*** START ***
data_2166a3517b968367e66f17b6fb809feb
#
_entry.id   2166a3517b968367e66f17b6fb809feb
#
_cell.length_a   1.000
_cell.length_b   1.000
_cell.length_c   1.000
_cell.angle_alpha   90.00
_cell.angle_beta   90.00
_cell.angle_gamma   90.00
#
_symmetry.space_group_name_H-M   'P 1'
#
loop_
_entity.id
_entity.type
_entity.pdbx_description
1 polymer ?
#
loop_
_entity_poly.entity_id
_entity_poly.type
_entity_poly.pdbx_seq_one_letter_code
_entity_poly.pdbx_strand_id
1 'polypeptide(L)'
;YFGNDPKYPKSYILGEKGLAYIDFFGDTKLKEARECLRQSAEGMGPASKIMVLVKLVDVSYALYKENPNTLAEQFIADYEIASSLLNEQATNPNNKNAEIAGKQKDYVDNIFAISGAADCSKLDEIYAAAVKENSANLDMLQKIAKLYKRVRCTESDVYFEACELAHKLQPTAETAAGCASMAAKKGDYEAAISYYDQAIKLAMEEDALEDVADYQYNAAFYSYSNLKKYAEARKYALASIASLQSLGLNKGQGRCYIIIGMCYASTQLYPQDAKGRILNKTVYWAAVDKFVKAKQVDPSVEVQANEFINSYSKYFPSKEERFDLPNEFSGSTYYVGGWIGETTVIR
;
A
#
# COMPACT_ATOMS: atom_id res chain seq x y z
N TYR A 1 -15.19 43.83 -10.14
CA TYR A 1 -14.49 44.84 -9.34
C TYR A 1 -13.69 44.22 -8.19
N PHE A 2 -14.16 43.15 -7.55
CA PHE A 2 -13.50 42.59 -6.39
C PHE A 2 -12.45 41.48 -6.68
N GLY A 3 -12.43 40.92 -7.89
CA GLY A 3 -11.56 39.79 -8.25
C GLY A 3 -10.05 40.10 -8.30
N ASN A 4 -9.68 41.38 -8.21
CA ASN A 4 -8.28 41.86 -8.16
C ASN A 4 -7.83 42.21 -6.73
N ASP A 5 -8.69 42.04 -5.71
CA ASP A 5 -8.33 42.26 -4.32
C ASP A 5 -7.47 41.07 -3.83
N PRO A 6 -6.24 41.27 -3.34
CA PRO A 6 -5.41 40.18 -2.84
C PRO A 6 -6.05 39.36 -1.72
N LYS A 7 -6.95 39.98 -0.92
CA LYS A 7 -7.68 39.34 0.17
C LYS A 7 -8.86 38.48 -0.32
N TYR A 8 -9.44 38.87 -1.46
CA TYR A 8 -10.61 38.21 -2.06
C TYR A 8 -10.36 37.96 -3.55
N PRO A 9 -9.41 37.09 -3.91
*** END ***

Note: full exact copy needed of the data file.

data_2166a3517b968367e66f17b6fb809feb
#
_entry.id   2166a3517b968367e66f17b6fb809feb
#
_cell.length_a   1.000
_cell.length_b   1.000
_cell.length_c   1.000
_cell.angle_alpha   90.00
_cell.angle_beta   90.00
_cell.angle_gamma   90.00
#
_symmetry.space_group_name_H-M   'P 1'
#
loop_
_entity.id
_entity.type
_entity.pdbx_description
1 polymer ?
#
loop_
_entity_poly.entity_id
_entity_poly.type
_entity_poly.pdbx_seq_one_letter_code
_entity_poly.pdbx_strand_id
1 'polypeptide(L)'
;YFGNDPKYPKSYILGEKGLAYIDFFGDTKLKEARECLRQSAEGMGPASKIMVLVKLVDVSYALYKENPNTLAEQFIADYEIASSLLNEQATNPNNKNAEIAGKQKDYVDNIFAISGAADCSKLDEIYAAAVKENSANLDMLQKIAKLYKRVRCTESDVYFEACELAHKLQPTAETAAGCASMAAKKGDYEAAISYYDQAIKLAMEEDALEDVADYQYNAAFYSYSNLKKYAEARKYALASIASLQSLGLNKGQGRCYIIIGMCYASTQLYPQDAKGRILNKTVYWAAVDKFVKAKQVDPSVEVQANEFINSYSKYFPSKEERFDLPNEFSGSTYYVGGWIGETTVIR
;
A
#
# COMPACT_ATOMS: atom_id res chain seq x y z
N TYR A 1 -15.19 43.83 -10.14
CA TYR A 1 -14.49 44.84 -9.34
C TYR A 1 -13.69 44.22 -8.19
N PHE A 2 -14.16 43.15 -7.55
CA PHE A 2 -13.50 42.59 -6.39
C PHE A 2 -12.45 41.48 -6.68
N GLY A 3 -12.43 40.92 -7.89
CA GLY A 3 -11.56 39.79 -8.25
C GLY A 3 -10.05 40.10 -8.30
N ASN A 4 -9.68 41.38 -8.21
CA ASN A 4 -8.28 41.86 -8.16
C ASN A 4 -7.83 42.21 -6.73
N ASP A 5 -8.69 42.04 -5.71
CA ASP A 5 -8.33 42.26 -4.32
C ASP A 5 -7.47 41.07 -3.83
N PRO A 6 -6.24 41.27 -3.34
CA PRO A 6 -5.41 40.18 -2.84
C PRO A 6 -6.05 39.36 -1.72
N LYS A 7 -6.95 39.98 -0.92
CA LYS A 7 -7.68 39.34 0.17
C LYS A 7 -8.86 38.48 -0.32
N TYR A 8 -9.44 38.87 -1.46
CA TYR A 8 -10.61 38.21 -2.06
C TYR A 8 -10.36 37.96 -3.55
N PRO A 9 -9.41 37.09 -3.91